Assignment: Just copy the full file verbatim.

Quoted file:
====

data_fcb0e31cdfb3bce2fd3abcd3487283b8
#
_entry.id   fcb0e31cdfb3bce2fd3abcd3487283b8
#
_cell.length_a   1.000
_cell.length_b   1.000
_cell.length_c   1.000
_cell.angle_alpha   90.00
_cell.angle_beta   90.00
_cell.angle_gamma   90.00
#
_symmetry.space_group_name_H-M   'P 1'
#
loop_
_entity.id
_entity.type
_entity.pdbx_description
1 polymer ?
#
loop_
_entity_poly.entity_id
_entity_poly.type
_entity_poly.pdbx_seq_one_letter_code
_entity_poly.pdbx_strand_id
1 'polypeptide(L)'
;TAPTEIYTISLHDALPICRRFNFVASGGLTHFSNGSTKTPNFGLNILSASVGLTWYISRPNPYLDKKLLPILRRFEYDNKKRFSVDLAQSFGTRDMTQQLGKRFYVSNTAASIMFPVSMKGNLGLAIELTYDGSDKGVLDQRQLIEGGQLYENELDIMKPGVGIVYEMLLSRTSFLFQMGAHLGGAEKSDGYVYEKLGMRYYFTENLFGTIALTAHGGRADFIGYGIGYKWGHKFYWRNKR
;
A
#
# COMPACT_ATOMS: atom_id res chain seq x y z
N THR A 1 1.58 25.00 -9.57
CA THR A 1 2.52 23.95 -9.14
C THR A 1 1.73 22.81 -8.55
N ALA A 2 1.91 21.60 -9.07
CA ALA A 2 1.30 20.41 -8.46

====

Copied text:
data_fcb0e31cdfb3bce2fd3abcd3487283b8
#
_entry.id   fcb0e31cdfb3bce2fd3abcd3487283b8
#
_cell.length_a   1.000
_cell.length_b   1.000
_cell.length_c   1.000
_cell.angle_alpha   90.00
_cell.angle_beta   90.00
_cell.angle_gamma   90.00
#
_symmetry.space_group_name_H-M   'P 1'
#
loop_
_entity.id
_entity.type
_entity.pdbx_description
1 polymer ?
#
loop_
_entity_poly.entity_id
_entity_poly.type
_entity_poly.pdbx_seq_one_letter_code
_entity_poly.pdbx_strand_id
1 'polypeptide(L)'
;TAPTEIYTISLHDALPICRRFNFVASGGLTHFSNGSTKTPNFGLNILSASVGLTWYISRPNPYLDKKLLPILRRFEYDNKKRFSVDLAQSFGTRDMTQQLGKRFYVSNTAASIMFPVSMKGNLGLAIELTYDGSDKGVLDQRQLIEGGQLYENELDIMKPGVGIVYEMLLSRTSFLFQMGAHLGGAEKSDGYVYEKLGMRYYFTENLFGTIALTAHGGRADFIGYGIGYKWGHKFYWRNKR
;
A
#
# COMPACT_ATOMS: atom_id res chain seq x y z
N THR A 1 1.58 25.00 -9.57
CA THR A 1 2.52 23.95 -9.14
C THR A 1 1.73 22.81 -8.55
N ALA A 2 1.91 21.60 -9.07
CA ALA A 2 1.30 20.41 -8.46